If you’ve been a Christian for a while you may well have encountered evangelism of the kind that has earned it the poor reputation that the word now has when connected to Christianity. when connected to Microsoft its fine, when connected to a Christian negative connotations apply. It’s not secret that the church has had its fair share of high profile evangelists who have fallen from a great height in the full glare of media coverage. These images have unfairly clouded the perception amongst average people, and therefore the image crisis is not necessarily something that can be slated home to the church. The traditional ministry of the travelling evangelist is giving way to a church that is more missionaly engaged and less reliant on the ‘you bring ’em I’ll save ’em” modus operandi.
The average city worker would have been subjected to street preachers who more often than not adopt an adversarial tone and at times harangue pedestrians and engage in shouting matches with hecklers. I have rarely encountered a street evangelist who hasn’t made me squirm, and I have been involved in my share of public evangelism activities myself which on reflection didn’t achieve very much other than reinforcing stereotypes. When done well, street evangelism is very effective, and it is a voice in the marketplace of ideas especially in cities where other ideas are being touted. It does have a limited audience though, its not everybody’s cup of tea.
I like Arthur Stace’s style, His contribution to public evangelism was much more nuanced than the sometimes brutal adversarial approach. With his piece of chalk he set about writing the word “Eternity’ on the streets of Sydney. Arthur Stace wrote that word, in that elegant copperplate, in chalk and in crayon, for thirty-seven years, on the sidewalks of Sydney — over half a million times. No one knew who he was, and he preferred it that way. The mystery grew: the word had evident spiritual overtones — it was called a one word sermon — who was writing it, and why? But no one knew, for years and years. Perhaps this mystery, so long sustained, instilled the fascination. Perhaps also, it was the suggestive power of the word itself.
Two years after he died, the Sydney poet Douglas Stewart published the following lines about the graffiti artist:
“That shy mysterious poet Arthur Stace
Whose work was just one single mighty word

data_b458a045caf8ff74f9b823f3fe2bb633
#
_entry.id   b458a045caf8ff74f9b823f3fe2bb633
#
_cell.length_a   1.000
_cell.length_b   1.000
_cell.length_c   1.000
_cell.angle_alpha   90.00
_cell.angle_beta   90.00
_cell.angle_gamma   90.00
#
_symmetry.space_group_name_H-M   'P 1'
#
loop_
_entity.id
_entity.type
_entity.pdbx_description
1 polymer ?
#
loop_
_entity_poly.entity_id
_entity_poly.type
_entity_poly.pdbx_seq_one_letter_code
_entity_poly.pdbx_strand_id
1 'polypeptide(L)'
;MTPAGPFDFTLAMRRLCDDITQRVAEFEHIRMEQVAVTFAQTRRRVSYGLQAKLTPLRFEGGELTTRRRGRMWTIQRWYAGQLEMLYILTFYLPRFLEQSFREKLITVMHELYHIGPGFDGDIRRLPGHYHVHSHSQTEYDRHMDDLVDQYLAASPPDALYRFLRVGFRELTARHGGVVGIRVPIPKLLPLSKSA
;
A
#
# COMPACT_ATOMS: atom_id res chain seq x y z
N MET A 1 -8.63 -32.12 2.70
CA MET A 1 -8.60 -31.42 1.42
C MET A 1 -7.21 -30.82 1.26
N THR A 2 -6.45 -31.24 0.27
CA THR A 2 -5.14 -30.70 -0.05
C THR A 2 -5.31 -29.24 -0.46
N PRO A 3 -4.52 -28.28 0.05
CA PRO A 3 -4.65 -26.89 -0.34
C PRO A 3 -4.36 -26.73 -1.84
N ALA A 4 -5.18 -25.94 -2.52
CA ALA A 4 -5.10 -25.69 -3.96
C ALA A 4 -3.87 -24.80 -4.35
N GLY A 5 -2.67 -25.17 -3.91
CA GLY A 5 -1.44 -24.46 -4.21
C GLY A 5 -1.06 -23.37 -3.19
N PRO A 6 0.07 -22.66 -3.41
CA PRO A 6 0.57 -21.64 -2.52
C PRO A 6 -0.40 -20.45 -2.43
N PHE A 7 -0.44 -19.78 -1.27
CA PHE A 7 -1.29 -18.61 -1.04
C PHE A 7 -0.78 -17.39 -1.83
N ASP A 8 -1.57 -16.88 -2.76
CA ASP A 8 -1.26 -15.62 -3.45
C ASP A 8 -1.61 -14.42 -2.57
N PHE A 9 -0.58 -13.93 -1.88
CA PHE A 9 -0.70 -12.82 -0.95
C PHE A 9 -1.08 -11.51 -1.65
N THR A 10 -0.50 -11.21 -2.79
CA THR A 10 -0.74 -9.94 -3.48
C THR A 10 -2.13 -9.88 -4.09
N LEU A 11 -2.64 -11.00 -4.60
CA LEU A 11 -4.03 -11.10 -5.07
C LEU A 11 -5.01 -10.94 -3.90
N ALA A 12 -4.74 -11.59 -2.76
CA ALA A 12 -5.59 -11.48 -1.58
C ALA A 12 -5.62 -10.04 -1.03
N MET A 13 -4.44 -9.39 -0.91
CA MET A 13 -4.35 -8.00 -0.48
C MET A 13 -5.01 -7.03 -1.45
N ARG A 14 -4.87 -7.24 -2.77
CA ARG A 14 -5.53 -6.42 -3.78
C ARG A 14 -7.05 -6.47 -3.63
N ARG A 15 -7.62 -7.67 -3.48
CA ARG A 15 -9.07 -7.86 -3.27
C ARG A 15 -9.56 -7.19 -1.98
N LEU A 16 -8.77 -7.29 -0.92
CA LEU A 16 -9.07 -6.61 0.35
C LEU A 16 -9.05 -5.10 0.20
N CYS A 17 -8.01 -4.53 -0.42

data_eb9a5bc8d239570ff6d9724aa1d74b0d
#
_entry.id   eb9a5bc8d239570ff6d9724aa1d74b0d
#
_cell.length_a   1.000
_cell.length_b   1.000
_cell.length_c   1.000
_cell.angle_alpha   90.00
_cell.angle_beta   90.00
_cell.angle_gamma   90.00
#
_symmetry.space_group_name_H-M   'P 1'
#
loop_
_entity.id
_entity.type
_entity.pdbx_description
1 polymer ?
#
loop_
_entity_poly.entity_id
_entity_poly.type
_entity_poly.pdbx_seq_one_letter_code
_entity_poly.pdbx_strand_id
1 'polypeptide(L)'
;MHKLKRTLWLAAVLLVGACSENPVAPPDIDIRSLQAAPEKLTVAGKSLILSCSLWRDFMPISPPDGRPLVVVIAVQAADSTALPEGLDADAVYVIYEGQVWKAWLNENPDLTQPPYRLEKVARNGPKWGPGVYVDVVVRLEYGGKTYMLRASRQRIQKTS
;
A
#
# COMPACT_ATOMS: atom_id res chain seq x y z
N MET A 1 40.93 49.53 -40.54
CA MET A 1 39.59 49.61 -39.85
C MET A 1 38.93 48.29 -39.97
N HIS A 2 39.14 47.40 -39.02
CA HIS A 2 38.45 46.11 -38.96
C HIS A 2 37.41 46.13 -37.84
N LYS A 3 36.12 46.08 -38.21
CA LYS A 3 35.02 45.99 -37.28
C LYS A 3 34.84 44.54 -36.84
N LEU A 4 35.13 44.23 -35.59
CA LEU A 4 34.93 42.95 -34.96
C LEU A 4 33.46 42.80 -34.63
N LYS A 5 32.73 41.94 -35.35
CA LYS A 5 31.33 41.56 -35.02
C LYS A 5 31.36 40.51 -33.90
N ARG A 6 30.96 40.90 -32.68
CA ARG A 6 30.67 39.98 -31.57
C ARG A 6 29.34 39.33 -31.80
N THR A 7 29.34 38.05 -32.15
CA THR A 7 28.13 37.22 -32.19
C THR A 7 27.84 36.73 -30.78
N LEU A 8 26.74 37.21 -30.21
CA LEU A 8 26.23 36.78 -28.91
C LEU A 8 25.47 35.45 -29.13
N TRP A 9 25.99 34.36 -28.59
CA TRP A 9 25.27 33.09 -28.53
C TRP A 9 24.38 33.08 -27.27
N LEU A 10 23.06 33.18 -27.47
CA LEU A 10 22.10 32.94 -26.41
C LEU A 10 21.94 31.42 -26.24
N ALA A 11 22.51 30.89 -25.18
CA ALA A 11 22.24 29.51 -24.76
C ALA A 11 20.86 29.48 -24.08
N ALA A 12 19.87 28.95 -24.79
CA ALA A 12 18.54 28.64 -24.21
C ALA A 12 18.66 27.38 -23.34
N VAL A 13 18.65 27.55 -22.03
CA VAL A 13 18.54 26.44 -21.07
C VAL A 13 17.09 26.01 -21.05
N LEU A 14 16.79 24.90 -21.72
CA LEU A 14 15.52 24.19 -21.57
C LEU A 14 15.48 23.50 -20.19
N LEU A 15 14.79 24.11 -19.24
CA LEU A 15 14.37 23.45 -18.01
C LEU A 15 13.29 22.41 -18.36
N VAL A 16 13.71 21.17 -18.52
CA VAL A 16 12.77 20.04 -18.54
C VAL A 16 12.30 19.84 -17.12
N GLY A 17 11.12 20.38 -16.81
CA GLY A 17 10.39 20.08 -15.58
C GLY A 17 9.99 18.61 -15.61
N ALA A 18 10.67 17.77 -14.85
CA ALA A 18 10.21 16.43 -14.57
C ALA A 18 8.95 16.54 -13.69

Walked in the utmost depths of time and space
And there his word was spoken and he heard
ETERNITY, ETERNITY, it banged him like a bell
Dulcet from heaven sounding, sombre from hell.”
There’s probably not a whole deal we can do to change the image of the ‘evangelist’, because most of us aren’t going to engage in a travelling ministry ourselves or for the more hot headed, go down to the hardware store to knock up a sandwich board replete with “The end is nigh!” painted on each side. The best form of evangelism we can engage in is usually not recognised as such by the person being ‘evangelised’. To be able to recommend and explain the Christian faith in a way that invites people to explore more and even to committ to themselves, without appearing to be standing on an imaginary soap box is certainly a worthy aspiration. As a pastor I constantly tried to encourage my congregants to rely less on ‘tools’ and processes and more on natural relationships.
The Gospel shared in artificial contexts (street evangelism, crusades) certainly results in conversions. The Gospel shared in genuine contexts of relationship adds up to a lot more conversions, but because they don’t happen in one place at one time they will never generate headlines or impressive statistics. Ask any church where most of their new believers came from and you’ll find that most come through the avenue of personal relationships with missionaly minded people who have supervised their exposure to the Gospel.
Perhaps the most damaging consequence of the negative perception of ‘evangelist’ is within the church itself. Too many believers have associated evangelism with these same perceptions that people outside the church live with and they resolve that they are not capable of being an ‘evangelist’ and nor do they desire to be (if that’s what an evangelist is). The consequence is that the baby gets tossed out with the bathwater. The greatest response the church can make to the perception of evangelists isn’t to produce some new improved models who won’t be subject to moral failure (because we are all human), but to quietly continue the revolution. Nothing quite beats an army of passionate people illuminated by Christ, keen to share what they have found.
Thanks to Hamo for the heads up on the film, which should be an interesting watch.